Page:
Our story begins, as every quest into the unknown, with a passionate youngster setting out to solve a social problem. Youngsters are driven towards success in professional lives. However, it comes at tremendous anxieties in their personal and social life, often leaving them depressed. Our education system seldom prepares us to maintain a healthy Work – Life balance. Watching talented people suffer from stress, anxieties, depression and psychological problems, this young graduate of psychology, decided to turn his attention and energy towards making lives better by creating opportunities for wholesome excellence.

It was with this mission that WoW, Win or Win, was born on 3rd August 2007. The journey they began 11 years ago, has come a long way since. Through the tumult and tribulations of the time, they have emerged, stronger and more committed to the enterprise they set themselves upon. In the decade past, the nation has woken up to the gravity of lifestyle induced mental illness. Approaching a psychologist has ceased to be the stigma that it once was. There is greater awareness in identifying and treating psychological problems. WoW, in its small measure has played a crucial role in this transformation.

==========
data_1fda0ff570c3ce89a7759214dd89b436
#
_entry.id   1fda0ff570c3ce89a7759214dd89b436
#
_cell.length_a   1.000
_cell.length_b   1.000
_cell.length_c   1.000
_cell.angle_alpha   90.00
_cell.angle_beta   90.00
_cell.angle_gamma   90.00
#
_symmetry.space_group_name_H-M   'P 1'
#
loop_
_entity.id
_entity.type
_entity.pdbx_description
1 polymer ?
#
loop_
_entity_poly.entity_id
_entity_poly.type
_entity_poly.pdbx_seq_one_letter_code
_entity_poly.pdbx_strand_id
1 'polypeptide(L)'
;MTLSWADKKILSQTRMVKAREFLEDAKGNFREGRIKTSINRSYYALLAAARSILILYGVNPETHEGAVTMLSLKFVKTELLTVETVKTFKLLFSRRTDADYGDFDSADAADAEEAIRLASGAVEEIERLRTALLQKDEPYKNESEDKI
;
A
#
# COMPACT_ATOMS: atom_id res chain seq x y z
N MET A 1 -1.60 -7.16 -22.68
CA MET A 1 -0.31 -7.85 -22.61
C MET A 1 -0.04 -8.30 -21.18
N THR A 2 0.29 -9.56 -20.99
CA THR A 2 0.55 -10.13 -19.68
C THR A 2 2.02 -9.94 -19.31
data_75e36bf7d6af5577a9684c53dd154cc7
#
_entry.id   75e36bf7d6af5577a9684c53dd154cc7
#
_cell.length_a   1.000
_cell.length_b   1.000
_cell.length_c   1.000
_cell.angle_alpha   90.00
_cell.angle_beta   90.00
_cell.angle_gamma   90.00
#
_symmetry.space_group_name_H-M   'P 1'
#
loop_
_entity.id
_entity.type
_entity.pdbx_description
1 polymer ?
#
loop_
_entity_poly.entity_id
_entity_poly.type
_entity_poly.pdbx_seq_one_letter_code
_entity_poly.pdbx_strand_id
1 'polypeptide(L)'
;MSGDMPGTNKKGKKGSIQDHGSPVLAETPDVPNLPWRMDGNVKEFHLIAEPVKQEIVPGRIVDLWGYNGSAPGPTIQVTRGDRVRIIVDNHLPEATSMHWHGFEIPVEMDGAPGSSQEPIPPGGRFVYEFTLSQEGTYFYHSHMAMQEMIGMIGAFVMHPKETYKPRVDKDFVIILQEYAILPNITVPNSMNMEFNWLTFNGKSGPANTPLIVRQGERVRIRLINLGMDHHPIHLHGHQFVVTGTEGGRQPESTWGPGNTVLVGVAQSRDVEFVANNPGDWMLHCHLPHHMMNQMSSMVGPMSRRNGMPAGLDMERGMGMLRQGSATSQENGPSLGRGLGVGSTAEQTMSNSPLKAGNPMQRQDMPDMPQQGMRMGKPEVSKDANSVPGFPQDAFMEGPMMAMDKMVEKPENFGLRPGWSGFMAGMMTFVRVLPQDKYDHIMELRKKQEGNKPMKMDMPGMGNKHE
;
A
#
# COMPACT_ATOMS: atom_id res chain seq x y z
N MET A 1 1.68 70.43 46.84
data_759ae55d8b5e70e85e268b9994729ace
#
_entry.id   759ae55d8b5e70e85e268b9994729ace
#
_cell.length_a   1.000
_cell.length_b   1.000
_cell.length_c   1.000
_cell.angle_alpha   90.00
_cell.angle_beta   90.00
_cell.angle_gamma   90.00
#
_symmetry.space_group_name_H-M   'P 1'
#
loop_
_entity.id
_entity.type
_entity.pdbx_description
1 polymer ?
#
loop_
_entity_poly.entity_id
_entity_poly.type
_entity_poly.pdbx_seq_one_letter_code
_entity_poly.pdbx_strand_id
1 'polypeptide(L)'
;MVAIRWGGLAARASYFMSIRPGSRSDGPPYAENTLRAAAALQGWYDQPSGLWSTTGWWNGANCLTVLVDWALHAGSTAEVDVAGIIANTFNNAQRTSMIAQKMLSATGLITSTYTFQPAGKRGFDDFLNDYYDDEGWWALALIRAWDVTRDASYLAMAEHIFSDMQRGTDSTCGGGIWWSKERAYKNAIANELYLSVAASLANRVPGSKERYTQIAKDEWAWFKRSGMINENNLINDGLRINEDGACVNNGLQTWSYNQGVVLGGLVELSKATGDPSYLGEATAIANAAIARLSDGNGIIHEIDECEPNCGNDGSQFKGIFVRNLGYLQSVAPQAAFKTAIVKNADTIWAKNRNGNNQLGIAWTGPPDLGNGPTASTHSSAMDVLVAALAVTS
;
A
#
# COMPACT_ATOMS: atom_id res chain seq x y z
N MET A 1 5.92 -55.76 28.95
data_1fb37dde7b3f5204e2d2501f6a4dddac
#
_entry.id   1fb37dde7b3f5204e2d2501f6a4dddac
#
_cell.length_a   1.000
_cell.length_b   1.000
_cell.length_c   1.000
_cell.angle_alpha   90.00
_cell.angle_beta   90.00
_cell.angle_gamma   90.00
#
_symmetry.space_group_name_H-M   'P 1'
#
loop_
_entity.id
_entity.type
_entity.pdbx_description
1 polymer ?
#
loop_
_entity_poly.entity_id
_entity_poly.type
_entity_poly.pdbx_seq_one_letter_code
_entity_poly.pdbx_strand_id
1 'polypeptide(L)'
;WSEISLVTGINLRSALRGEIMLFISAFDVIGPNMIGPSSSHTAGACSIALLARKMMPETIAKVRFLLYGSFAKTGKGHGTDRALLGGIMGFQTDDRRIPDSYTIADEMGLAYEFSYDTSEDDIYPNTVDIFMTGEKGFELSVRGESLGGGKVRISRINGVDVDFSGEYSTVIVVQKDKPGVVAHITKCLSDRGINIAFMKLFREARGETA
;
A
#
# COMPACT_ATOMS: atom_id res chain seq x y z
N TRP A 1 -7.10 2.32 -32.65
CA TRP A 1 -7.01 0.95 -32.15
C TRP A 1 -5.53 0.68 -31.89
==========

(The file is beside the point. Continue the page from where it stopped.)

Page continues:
From a small outfit, with three motivated people, WoW has grown into a community of over 50 consultants, offering all mental health related services from life skills, preventive trainings to counselling and therapeutic treatments. It has also launched campaigns and awareness building initiatives to help fight stigma and discrimination, provide affordable care and treatment, improve screenings, and provide support to care givers who are the front line in the movement for a healthy India. While In Patient care had not been offered, WoW plans to begin offering affordable in patient care within the year.

This story has many more pivotal characters who made this journey possible. Neither is the journey reached its objective. The malaise is far from tamed. Beyond the urban metropolis, access to psychological health care professionals and care givers remains very poor. Neither has the stigma tamed nor the awareness created about dealing with mental health as a essential part of public health. Even in the cities of modern India, the scale of the problem daunts the health care community as a whole, demanding increased investment of resources in this direction. However, our story highlights the possibilities and potential of concerted and synergistic work in confronting the problem and resolving it.